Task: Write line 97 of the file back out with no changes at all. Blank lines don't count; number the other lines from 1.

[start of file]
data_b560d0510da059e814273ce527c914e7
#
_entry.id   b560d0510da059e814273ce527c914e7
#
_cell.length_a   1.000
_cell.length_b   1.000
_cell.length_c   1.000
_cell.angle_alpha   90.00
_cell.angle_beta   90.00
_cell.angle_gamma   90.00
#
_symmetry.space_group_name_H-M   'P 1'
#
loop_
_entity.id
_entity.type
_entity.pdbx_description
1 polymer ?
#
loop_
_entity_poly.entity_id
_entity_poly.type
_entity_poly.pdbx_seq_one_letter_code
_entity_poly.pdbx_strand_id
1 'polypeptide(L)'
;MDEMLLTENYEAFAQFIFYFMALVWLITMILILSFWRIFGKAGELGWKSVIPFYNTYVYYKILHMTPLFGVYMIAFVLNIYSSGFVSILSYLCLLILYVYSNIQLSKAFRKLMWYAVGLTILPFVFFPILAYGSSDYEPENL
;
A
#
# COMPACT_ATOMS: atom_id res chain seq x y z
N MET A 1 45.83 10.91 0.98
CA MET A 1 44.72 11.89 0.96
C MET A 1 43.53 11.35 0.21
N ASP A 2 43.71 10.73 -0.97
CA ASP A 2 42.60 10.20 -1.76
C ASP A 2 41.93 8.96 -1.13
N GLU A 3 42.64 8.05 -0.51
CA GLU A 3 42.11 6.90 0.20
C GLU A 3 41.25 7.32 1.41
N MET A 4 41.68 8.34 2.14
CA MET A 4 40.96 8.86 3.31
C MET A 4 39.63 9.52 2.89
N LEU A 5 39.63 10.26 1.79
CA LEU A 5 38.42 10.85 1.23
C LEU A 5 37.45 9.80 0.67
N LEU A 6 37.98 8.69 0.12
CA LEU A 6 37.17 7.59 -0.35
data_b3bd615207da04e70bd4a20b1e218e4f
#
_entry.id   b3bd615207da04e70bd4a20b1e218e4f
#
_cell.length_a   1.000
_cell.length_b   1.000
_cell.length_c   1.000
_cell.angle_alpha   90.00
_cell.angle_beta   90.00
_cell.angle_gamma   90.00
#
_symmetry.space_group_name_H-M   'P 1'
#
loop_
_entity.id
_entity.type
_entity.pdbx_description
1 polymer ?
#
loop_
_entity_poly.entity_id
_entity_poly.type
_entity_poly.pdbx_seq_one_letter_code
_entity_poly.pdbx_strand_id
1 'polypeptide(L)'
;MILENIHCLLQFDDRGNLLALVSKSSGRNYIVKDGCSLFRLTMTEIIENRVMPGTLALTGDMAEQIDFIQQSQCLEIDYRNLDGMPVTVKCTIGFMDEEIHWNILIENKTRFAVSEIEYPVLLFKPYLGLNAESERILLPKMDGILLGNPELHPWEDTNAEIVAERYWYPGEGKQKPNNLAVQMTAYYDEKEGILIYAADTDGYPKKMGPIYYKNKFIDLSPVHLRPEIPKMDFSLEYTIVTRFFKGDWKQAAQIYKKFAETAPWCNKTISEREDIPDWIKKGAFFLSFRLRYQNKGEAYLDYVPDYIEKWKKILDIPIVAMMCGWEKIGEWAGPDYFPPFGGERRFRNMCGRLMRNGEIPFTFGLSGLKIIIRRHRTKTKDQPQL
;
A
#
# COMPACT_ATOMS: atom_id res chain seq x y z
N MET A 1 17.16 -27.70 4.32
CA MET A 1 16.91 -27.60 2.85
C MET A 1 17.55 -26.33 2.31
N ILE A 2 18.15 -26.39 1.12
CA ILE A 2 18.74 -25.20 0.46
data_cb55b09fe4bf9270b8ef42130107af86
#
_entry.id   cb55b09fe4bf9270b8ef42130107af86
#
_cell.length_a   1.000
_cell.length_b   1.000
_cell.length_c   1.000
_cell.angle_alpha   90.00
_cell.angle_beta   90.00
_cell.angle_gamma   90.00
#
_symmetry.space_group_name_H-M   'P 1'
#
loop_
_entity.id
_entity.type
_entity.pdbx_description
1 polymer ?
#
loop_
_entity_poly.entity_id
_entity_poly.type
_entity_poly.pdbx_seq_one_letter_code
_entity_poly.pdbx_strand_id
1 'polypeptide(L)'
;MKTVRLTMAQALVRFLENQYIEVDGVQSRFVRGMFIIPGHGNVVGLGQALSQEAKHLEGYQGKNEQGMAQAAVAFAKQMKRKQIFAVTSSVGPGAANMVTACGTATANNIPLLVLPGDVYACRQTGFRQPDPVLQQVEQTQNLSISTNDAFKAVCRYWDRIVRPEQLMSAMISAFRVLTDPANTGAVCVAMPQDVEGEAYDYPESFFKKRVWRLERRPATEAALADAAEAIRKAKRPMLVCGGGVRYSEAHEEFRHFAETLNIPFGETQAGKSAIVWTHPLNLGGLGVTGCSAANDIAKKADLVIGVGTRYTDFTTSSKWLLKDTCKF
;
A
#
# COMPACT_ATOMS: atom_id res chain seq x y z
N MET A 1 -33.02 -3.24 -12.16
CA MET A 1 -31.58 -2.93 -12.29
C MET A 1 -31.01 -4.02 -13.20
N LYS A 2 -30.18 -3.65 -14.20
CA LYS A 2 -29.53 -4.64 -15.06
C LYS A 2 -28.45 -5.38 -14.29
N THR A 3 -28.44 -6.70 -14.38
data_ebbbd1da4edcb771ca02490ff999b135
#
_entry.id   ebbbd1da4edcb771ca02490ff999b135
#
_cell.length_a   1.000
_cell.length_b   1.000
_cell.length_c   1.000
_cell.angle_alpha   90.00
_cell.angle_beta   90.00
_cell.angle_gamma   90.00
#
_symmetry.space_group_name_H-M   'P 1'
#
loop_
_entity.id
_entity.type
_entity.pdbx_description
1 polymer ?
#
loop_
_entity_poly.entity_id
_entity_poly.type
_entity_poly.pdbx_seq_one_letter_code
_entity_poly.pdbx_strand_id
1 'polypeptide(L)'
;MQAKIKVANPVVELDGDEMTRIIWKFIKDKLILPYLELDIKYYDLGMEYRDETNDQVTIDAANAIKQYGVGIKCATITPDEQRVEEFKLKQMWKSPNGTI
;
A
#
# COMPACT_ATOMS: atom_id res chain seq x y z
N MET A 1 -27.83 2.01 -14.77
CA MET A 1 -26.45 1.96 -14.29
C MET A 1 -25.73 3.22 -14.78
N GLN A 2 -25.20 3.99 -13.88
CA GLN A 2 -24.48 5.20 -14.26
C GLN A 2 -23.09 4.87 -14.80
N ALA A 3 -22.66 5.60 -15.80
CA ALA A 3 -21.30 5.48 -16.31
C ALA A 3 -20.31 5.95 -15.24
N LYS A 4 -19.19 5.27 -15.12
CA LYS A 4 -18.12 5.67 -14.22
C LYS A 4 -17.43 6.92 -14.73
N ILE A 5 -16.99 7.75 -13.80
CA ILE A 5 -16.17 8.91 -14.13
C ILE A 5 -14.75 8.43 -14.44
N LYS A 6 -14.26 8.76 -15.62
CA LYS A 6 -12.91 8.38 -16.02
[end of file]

_entity.id